BRAG is helping its members understand and comply with the application of TSCA to their products and operations, educating regulatory officials on biobased chemical production and the application of TSCA to these products, and developing strong and compelling advocacy platforms to ensure the robust commercialization and growth of biobased and renewable chemical feedstocks. No other biobased chemical industry consortium focuses on TSCA in this way or on biobased chemical commercialization and associated regulatory inequities. Because BRAG is managed by B&C® Consortia Management, L.L.C. (BCCM), a group that has regulatory compliance advisors, legal counsel, and science policy experts available for consultation and strategy development, we have the legal, technical, and management capacity to identify, develop, and implement successfully strategic plans to modify current EPA approaches or policies.

BRAG is expanding its membership to include more companies that have already been or may be adversely impacted by EPA’s current policies. As the leader in TSCA compliance issues, BRAG provides strength in numbers, which allows for more efficient engagement with EPA on these critical issues for less cost.

For further information, contact Ligia Duarte Botelho at .(JavaScript must be enabled to view this email address).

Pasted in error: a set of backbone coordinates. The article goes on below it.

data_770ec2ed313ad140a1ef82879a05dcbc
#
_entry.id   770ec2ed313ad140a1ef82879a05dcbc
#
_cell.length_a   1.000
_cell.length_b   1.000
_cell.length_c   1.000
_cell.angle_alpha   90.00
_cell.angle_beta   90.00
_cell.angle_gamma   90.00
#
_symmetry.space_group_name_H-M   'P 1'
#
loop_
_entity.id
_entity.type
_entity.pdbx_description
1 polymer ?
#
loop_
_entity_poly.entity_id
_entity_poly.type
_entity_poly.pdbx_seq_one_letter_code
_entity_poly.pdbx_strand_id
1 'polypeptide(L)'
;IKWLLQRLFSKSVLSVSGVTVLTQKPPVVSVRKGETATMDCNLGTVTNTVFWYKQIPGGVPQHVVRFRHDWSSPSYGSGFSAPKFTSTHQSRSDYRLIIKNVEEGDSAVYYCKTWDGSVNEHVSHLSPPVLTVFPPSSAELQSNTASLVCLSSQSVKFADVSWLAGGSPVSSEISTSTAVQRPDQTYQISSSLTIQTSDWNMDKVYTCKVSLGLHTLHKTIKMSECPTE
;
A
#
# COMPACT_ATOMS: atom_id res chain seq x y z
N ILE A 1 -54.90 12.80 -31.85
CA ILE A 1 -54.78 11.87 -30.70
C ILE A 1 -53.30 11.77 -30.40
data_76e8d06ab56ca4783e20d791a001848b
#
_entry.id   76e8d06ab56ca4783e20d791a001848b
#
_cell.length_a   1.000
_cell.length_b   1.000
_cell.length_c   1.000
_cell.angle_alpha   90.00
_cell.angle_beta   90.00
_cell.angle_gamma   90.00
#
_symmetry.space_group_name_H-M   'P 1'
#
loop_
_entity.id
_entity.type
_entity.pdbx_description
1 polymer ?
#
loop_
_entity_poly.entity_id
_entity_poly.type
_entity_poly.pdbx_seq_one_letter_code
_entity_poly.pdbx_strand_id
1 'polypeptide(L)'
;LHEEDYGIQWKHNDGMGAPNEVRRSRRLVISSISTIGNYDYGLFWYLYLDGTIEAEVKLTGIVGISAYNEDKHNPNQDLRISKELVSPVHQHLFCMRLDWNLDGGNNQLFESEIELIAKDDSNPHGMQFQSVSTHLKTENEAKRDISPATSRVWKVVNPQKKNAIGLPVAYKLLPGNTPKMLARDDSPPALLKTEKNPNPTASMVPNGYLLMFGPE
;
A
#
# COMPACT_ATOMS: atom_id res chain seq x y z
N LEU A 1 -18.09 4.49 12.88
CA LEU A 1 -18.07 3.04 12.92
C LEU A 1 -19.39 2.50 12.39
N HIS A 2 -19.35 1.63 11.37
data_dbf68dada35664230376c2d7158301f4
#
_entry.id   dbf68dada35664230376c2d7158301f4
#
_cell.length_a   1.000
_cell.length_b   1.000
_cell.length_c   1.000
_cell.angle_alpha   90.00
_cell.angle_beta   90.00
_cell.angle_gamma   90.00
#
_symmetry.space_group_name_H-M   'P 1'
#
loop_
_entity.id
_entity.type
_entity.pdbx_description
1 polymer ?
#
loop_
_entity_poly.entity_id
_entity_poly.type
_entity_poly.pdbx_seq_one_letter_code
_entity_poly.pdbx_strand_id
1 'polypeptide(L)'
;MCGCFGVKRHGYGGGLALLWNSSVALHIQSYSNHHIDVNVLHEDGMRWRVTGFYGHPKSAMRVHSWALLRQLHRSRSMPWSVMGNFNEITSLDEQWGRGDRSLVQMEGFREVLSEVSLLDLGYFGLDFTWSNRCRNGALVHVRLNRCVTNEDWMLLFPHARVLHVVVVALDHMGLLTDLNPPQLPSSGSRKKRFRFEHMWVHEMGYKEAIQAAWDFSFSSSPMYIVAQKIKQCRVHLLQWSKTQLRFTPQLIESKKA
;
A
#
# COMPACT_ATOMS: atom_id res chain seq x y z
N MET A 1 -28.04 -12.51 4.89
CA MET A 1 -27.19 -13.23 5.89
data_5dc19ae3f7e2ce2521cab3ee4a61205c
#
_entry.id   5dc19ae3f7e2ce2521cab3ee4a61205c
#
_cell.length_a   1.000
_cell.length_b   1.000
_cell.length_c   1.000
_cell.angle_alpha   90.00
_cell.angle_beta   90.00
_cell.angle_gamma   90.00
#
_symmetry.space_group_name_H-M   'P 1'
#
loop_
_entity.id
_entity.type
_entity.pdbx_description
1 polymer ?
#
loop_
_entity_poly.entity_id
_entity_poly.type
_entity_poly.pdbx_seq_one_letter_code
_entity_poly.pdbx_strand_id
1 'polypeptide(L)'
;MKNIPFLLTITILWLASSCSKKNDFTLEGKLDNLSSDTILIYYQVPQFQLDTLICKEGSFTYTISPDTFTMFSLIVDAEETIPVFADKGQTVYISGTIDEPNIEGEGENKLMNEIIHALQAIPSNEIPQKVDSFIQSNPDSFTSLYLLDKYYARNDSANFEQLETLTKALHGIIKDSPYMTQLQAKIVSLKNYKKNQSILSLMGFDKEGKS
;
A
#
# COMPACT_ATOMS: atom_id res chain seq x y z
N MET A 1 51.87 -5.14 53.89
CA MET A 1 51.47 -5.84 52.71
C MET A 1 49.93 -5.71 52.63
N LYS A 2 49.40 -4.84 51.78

Tags: BRAG, TSCA

 

By Lynn L. Bergeson

On September 14, 2018, the U.S. Department of Agriculture’s (USDA) Office of Procurement and Property Management announced a proposal to amend the Guidelines for Designating Biobased Products for Federal Procurement. Under this amendment, 30 sections will be added to determine categories within which biobased products “would be afforded procurement preference by Federal agencies and their contractors.” These categories include products that are made from intermediate ingredients that were formerly proposed for designation for federal procurement preference. In its proposed amendment, USDA is suggesting a minimum biobased content for each of these product categories. The aim is to amend the existing designated categories of firearm lubricants, water clarifying agents, general purpose de-icers, and laundry products to align them to the data gathered since these categories were originally designated. Comments must be submitted on or before November 13, 2018.